In First Town Hall, Steve King Casts Himself As Truth-Telling Victim of the Establishment

The Informer traveled to rural northwest Iowa Saturday for the congressman's town hall in Primghar, where he defended himself in front of a strong crowd of supporters against accusations of racism

Congressman Steve King/Facebook

Kicking off an apparent effort to solidify his 2020 re-election odds after a remarkably close campaign last year in Iowa’s deep-red 4th District, Congressman Steve King held his first in a planned series of 39 town hall meetings Saturday morning in the O’Brien County seat of Primghar. He began by defending himself against the latest round of bad press that’s dogged him since Jan. 10, when he was quoted in the New York Times asking, “White nationalist, white supremacist, Western civilization — how did that language become offensive?”

Shortly before he appeared stage right (first things first, to recite the Pledge of Allegiance), King tweeted that the public meeting, which was streamed live on Facebook, would be “potentially volatile.” Notices on the town community center’s front doors ordered, “NO SIGNS ALLOWED.” A staffer said the congressman would not “shy away from difficult questions,” which attendees had written on slips of paper and submitted at a sign-in table so they could be pre-screened. To further control the narrative, King’s office emphasized in a Wednesday press release announcing the town hall that there would be no press availabilities before or after.

But no protesters showed up among the 100 or so audience members, a quarter of whom were journalists and the rest mostly supporters from O’Brien — which King won in 2018 with 65 percent of the vote — and nearby counties in the district. The lack of commotion came despite the evidently unusual turnout. One of the three county sheriff’s officials policing the event remarked that he wasn’t used to seeing so many out-of-towners packed into the modest meeting hall. After its conclusion, an older woman told a friend, “I’ve never seen this many people of O’Brien County together at one time.” The population of the county, located in the rural northwestern corner of the state, is about 13,800.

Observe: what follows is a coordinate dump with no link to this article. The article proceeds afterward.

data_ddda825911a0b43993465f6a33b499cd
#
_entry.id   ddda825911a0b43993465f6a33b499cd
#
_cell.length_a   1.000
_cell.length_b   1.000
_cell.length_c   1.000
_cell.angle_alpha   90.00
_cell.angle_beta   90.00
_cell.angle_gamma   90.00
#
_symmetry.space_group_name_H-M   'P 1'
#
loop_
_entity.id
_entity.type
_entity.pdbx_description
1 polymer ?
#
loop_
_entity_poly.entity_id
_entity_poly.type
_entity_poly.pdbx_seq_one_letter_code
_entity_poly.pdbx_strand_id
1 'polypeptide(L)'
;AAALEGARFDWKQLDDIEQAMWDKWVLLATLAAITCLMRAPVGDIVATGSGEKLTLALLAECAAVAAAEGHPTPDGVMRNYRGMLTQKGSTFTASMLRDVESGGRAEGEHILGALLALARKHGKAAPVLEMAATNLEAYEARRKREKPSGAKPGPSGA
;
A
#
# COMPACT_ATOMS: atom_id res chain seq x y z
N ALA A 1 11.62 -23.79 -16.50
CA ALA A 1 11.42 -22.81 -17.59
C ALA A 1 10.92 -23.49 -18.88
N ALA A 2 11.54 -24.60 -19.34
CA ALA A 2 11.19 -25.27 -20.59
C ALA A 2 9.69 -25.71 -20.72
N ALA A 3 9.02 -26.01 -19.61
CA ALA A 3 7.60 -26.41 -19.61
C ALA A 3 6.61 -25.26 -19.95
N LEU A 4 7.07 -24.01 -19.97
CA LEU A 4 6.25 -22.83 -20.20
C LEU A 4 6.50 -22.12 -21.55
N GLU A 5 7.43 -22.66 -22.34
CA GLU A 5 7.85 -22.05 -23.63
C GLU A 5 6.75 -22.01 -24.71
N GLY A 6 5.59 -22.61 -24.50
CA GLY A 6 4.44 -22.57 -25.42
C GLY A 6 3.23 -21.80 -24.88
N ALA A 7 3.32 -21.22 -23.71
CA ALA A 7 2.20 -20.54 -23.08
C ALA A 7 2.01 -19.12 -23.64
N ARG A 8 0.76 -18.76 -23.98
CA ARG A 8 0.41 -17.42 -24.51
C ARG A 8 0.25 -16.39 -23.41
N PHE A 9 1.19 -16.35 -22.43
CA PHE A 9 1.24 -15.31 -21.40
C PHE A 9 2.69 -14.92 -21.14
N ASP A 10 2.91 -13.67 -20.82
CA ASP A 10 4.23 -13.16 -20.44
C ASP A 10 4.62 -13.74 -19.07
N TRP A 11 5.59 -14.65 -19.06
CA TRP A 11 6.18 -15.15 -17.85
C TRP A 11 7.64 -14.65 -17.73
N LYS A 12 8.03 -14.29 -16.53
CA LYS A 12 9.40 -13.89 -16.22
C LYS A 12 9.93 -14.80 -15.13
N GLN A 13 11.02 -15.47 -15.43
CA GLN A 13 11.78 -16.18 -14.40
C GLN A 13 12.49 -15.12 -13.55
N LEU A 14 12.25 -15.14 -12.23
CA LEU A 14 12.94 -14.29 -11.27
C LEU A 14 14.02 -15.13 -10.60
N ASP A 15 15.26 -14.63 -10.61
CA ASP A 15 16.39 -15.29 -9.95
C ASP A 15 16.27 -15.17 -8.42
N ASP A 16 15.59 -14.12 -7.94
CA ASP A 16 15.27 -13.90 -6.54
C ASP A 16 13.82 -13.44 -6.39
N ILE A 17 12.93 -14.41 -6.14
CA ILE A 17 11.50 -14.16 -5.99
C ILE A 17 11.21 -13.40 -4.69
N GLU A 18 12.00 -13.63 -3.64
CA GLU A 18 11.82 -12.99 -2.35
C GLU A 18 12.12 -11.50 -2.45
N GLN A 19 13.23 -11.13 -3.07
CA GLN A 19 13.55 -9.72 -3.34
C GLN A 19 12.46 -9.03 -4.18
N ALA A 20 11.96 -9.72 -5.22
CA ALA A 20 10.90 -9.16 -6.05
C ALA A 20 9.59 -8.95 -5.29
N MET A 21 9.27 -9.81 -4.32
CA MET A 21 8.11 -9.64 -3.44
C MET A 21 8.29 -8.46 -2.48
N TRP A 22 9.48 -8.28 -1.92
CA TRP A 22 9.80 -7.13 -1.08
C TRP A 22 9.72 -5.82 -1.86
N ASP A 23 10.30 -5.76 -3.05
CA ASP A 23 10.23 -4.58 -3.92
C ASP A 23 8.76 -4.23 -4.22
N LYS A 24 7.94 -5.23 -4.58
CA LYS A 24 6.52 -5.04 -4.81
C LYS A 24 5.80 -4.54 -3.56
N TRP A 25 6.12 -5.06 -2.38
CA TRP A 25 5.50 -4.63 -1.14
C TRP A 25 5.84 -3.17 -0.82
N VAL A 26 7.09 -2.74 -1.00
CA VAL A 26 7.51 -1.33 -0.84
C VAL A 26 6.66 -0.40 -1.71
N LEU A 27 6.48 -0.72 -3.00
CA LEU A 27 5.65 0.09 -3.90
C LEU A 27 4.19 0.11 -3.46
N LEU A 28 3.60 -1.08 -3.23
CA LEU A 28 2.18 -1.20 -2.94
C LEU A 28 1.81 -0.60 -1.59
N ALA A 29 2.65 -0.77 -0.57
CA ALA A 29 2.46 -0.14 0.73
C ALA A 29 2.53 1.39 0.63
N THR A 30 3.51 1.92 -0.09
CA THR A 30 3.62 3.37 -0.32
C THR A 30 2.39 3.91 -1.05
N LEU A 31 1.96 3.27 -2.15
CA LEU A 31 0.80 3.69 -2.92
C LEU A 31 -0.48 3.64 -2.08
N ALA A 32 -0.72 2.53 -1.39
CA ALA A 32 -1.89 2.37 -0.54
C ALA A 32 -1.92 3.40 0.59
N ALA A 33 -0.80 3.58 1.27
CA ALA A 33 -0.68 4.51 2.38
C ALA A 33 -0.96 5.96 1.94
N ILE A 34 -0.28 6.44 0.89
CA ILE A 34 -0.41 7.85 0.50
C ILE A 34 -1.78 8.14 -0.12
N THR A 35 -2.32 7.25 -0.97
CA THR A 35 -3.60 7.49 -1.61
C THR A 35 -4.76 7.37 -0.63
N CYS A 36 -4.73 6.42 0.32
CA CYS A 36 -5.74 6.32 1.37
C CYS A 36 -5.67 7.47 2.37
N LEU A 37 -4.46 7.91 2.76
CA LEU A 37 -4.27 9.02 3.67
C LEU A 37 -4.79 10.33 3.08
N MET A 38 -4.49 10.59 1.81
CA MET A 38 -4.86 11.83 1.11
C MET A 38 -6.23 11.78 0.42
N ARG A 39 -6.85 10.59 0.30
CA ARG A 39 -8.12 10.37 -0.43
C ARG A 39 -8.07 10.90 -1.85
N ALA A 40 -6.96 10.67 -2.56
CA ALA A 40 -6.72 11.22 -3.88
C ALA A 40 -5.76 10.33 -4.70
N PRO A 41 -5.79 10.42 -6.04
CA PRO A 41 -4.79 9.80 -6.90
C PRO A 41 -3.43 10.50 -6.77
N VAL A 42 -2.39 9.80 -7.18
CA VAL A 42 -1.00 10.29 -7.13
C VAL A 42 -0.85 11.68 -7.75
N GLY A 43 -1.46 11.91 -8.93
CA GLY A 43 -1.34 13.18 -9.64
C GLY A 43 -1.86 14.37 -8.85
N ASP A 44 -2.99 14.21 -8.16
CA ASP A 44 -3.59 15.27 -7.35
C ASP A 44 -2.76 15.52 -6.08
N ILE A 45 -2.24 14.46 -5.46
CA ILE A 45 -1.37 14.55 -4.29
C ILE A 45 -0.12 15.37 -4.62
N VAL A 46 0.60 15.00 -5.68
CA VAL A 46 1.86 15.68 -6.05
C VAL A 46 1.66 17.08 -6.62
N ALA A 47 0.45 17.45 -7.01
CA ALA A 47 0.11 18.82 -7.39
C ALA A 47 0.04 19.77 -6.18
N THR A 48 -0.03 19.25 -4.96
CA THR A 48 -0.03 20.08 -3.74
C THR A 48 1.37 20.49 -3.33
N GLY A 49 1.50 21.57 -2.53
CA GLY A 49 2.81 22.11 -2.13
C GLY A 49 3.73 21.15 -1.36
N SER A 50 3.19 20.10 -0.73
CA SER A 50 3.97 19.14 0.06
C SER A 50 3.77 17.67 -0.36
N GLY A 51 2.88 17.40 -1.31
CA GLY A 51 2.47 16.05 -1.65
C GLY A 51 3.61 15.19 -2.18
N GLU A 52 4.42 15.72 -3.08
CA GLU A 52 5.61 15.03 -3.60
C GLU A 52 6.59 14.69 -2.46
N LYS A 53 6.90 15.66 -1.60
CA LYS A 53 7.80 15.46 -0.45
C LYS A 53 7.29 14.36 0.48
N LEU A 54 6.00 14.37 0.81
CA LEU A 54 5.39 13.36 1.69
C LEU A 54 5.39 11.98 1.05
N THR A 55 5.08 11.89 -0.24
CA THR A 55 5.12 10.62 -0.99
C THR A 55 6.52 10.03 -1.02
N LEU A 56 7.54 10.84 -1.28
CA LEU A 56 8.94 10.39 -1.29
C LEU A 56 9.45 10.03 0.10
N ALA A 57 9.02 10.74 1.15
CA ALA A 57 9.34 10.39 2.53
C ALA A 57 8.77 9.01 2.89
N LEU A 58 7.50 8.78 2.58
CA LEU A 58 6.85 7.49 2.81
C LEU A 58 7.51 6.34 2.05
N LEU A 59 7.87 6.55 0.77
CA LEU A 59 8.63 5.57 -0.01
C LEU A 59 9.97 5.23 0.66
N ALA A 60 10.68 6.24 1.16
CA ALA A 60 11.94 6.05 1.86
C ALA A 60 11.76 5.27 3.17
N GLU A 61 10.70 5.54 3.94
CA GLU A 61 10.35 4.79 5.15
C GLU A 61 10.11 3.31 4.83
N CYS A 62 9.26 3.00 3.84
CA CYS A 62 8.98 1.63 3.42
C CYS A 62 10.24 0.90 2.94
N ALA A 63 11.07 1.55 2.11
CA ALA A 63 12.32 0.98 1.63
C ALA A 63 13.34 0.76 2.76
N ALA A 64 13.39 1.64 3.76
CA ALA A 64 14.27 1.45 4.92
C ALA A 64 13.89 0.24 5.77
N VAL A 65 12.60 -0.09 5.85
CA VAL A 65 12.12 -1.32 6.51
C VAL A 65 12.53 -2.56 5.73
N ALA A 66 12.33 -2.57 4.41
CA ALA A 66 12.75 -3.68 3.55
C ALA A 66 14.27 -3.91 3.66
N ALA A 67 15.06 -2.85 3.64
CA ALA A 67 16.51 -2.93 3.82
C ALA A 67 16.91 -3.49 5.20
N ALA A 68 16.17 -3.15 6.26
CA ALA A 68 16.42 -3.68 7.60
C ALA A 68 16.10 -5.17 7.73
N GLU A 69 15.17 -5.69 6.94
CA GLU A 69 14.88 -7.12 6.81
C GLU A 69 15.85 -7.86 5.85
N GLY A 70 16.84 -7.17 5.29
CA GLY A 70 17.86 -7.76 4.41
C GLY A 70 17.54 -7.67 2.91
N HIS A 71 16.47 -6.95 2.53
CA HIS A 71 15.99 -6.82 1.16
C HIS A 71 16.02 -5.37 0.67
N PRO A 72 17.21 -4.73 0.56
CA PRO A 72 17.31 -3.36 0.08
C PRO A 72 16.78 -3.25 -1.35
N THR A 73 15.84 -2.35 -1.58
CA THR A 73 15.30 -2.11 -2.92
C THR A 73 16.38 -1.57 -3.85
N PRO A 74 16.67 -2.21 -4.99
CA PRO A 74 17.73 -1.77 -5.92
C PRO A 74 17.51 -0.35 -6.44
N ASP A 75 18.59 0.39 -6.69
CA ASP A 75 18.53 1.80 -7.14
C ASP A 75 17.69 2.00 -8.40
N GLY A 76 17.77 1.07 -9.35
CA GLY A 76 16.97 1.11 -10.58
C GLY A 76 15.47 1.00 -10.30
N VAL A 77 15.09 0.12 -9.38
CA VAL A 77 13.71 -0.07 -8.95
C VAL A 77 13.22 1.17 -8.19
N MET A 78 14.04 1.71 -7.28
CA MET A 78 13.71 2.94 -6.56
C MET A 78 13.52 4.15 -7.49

Primghar itself is a town of about 860 people whose name is an acronym representing the first initials of the planners who established it following a decision in 1873 to move the county seat to the center of O’Brien. “Probably the only case in Iowa, perhaps anywhere, where a bare spot of raw prairie was actually voted to be the county seat,” a local historian once wrote. A large sign displayed near a gas station a couple blocks from the community center declares the place “The Only Primghar in the World!”

It was a three-hour drive from Ames, where the Informer is based, westward on Highway 20 to the town of Early; north past Storm Lake, a diverse meatpacking community whose immigrant labor force moved to the district after King’s homogeneous upbringing; then northwest toward a windy path up a snowy hill and into town.

Waiting for King to arrive at the community center, a middle-aged man there to support him cracked a joke to a woman about snowflakes of a different kind, using the pejorative adopted by the alt-right to mock liberals as entitled or too easily offended. Two other men of similar ages discussed House Minority Leader Kevin McCarthy’s decision to strip King of his assignments on the agriculture, judiciary, and small business committees in reaction to his comment in the Times, which the congressman has dubiously claimed was taken out of context (on Saturday, King claimed that neither he nor the reporter, Trip Gabriel, recorded the interview, despite having included a purportedly corrected version of the comment in his initial statement alleging he was misquoted). “It’s disrespectful,” one said, not only to King but also his constituents. The other nodded in agreement.